How To Clean Your French Press

French presses make delicious coffee, and you shouldn't be afraid to use them just because they get dirty quickly. Although French presses aren't complex in their construction, the metal filter of the French press can quickly get clogged with small coffee particles.

To ensure that bitter coffee residues don't spoil the taste of your favorite drink, we'll tell you how to properly wash your French press. To get started, watch the video below.

General Recommendations

The main thing to consider when washing a French press is the coffee grounds, which should only be thrown into the trash can, not into the sink.

When you are finished drinking your coffee, be sure to wait for the French press to cool down. Otherwise, you could burn yourself.

Then remove the coffee grounds. It is most convenient to do this with a silicone spoon; it is not recommended to clean the press with a metal spoon.

For daily maintenance, simply add a few drops of dishwashing detergent and some warm water to the glass flask and pump the plunger up and down several times.

Pour out the water and scrub the sides of the flask with a sponge. The filter must also be flushed periodically.

Take apart the filter (it's not difficult) and clean each part with a paste made from baking soda and a little water.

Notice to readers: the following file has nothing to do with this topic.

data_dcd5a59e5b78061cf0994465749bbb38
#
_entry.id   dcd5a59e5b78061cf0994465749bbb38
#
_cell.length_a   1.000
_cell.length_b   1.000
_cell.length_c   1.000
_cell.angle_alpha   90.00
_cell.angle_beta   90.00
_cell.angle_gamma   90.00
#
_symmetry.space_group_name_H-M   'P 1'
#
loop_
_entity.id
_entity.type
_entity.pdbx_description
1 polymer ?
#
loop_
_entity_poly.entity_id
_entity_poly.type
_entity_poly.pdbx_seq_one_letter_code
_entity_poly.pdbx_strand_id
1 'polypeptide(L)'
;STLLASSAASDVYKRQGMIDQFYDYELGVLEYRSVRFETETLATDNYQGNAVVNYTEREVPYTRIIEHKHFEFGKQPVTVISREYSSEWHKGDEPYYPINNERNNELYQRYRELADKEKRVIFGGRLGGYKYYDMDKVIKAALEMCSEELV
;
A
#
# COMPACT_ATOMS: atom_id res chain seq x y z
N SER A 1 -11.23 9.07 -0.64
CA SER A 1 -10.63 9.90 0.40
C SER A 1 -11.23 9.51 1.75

If there is too much plaque built up on the filter and the sides of the flash, then vinegar will come in handy. Add a mix of equal parts vinegar and water to the flask and rinse each part of the press separately. Rinse the French press under running water and put all the pieces back together.

If you clean your press often (and right after using it), there will be much less buildup and you won't have to disassemble it as often.

Two Effective Ways to Clean a French Press

Clean the French press with citric acid

It is not difficult to clean the flask of a French press, but you will have to tinker with the plunger. Disassemble the lid and plunger into parts by unscrewing the rod at the base.

Take a picture before disassembling so you'll remember how to put it back together.

Cover the parts with citric acid and put them into a container with hot water and leave overnight. Alternatives to citric acid are lemon juice and vinegar. Then scrub the parts with a sponge and fully rinse them.

Likewise, you can remove brown deposits from a glass beaker:

  • Put citric acid in the flask and pour boiling water over it. Close the lid and set aside overnight.
  • Rinse with running water in the morning.
  • Remove the remaining deposits with a napkin.

Get rid of plaque with vinegar, salt, and baking soda

Wipe the flask with a sponge dipped in vinegar and baking soda. Boil the plunger parts in a solution of water, salt, and baking soda.

If there are brown marks on the metal, remove them with a toothbrush and baking soda.

Wipe the parts with a dry dishcloth and reassemble the plunger.